Django Hands on

Python into the web


I started with Python last month, just to see what is the fuss about it. I can see how simple it is and that makes it quite powerful, but coming from Ruby and Ruby on Rails, I can see serious resemblance between both of them, and now with Django more of the same. It’s fine, it’s not a critic, not bad feelings, it’s just an observation, if you “jump” from one to another it will not be a “cliff jumping” just a “mud puddle” kind of jump.

Here the steps to have a Django project kicking in no-time. You must have previously python 3 installed ( I followed these steps ). I did in a Windows 10 machine, so this my list of steps. Open a Powershell with Administrator rights and start typing:

# Create directory for your new project
mkdir blog
cd blog

# Create a virtual environment for your project
python -m venv ll_env
# to stop it 

# Install Django
pip install django

# Create the project in Django ATTENTION: Don't forget the . at the end!!!
django-admin startproject blog .

# Creating the database SQLite
python migrate

# Viewing the project 
python runserver

# go to

# Tada!!!!

# Create an App inside your project
# Your virtual environment must be activated
python startapp blogs

You will have to modify in under your project “Blog” to add your app, so it looks like:

..... Snip ..... 
    # My apps
    # Default django apps
..... Snip ..... 
# Let's create a superuser for our admin part
python createsuperuser 
(enter username, and password of your choice, the email is totally optional)

And now you can login in your app as superuser in the admin area :

And now it’s when you start creating models, views, templates, etc.

Ruby & Rails too



I started to develop a new application with Ruby on Rails 6 (RoR). It has been a while since the last time I started a project with a cutting-edge RoR version, so I took the opportunity to dig a little bit about “the good, the bad and the ugly” about RoR and Ruby in general.

Looks like everybody agrees that is not dead, just not a “new toy” like it was 15 years ago, but still in pretty good shape. Some new tricks, but when I started to use it, it looks and feels quite the same, what made me happy. And, I read a lot of mentions about the new coming Ruby 3, looks like Ruby developers are promising in a near future to triplicate the speed which always has been the “but” of this language; we’ll see, we’ll see.

So I created a new Project to have a better opinion about it. I did on a Linux subsystem on Windows 10. There is a great article about how to have it installed in no time in your machine here . It’s fast, don’t add unneeded steps and it works, so why to spend time in telling you the same.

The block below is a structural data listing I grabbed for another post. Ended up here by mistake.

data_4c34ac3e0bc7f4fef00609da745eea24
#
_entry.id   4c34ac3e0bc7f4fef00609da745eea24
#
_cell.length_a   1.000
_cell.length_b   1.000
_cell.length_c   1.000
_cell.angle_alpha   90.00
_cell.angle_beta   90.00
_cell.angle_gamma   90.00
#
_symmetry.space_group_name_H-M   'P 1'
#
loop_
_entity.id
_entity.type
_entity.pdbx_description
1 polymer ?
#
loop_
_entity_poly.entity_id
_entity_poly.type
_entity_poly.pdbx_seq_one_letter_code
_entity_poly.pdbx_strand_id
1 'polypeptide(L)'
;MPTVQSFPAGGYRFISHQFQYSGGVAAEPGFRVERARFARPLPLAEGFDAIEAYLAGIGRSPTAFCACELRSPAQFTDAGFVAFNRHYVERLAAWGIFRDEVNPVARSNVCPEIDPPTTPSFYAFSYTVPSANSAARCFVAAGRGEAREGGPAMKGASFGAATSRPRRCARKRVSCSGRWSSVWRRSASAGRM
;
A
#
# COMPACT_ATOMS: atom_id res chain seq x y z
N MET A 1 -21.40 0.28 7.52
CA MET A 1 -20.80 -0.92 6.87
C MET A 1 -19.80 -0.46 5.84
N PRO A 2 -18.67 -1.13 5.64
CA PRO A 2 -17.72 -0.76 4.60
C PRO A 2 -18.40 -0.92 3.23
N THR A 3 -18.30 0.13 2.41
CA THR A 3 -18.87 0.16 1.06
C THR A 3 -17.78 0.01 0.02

After that just open a bash console, and let’s start typing, first some common prerequisites to have Ruby and Ruby on Rails working.

# Updating everything
sudo apt-get update
# getting some needed packages 
sudo apt-get install git-core curl zlib1g-dev build-essential libssl-dev 
libreadline-dev libyaml-dev libsqlite3-dev sqlite3 libxml2-dev libxslt1-dev 
libcurl4-openssl-dev python-software-properties libffi-dev postgresql-
client-common postgresql-client libpq-dev

Now let’s install Ruby with renv.

git clone ~/.rbenv
echo 'export PATH="$HOME/.rbenv/bin:$PATH"' >> ~/.bashrc
echo 'eval "$(rbenv init -)"' >> ~/.bashrc
exec $SHELL
git clone ~/.rbenv/plugins/ruby-build
echo 'export PATH="$HOME/.rbenv/plugins/ruby-build/bin:$PATH"' >> ~/.bashrc
exec $SHELL

Now it will install the latest Ruby version, in my case 2.7.1. (It can take a little while, just be patient)

rbenv install 2.7.1
rbenv global 2.7.1
# checking ruby version
ruby -v

Let’s install Ruby’s package manager, Bundler, it will make your life so easy when installing gems and keeping track of everything installed. Believe me.

gem install bundler
rbenv rehash

Rails is dependent on NodeJS so we will need to have it installed first.

# NodeJS mapped
curl -sL | sudo -E bash -
# installing NodeJS
sudo apt-get install -y nodejs
# checking
nodejs -v

Final step, install Rails:

gem install rails
rbenv rehash
# checking....
rails -v

Done! We did it!!!!

Just in case you want to have PostgreSQL although MySQL works like a charm with Ruby on Rails.

Lets download and install the latest stable version of PostgreSQL Windows binary.

PostgreSQL 9.6.2 provided by BigSQL: Download

After all the installation steps, open a bash terminal and run:

psql -p 5432 -h localhost -U postgres
# to exit the psql console, just type

So these are the minimum steps to have Rails working in your Windows 10 machine under Linux system. Not so many and quite straight forward.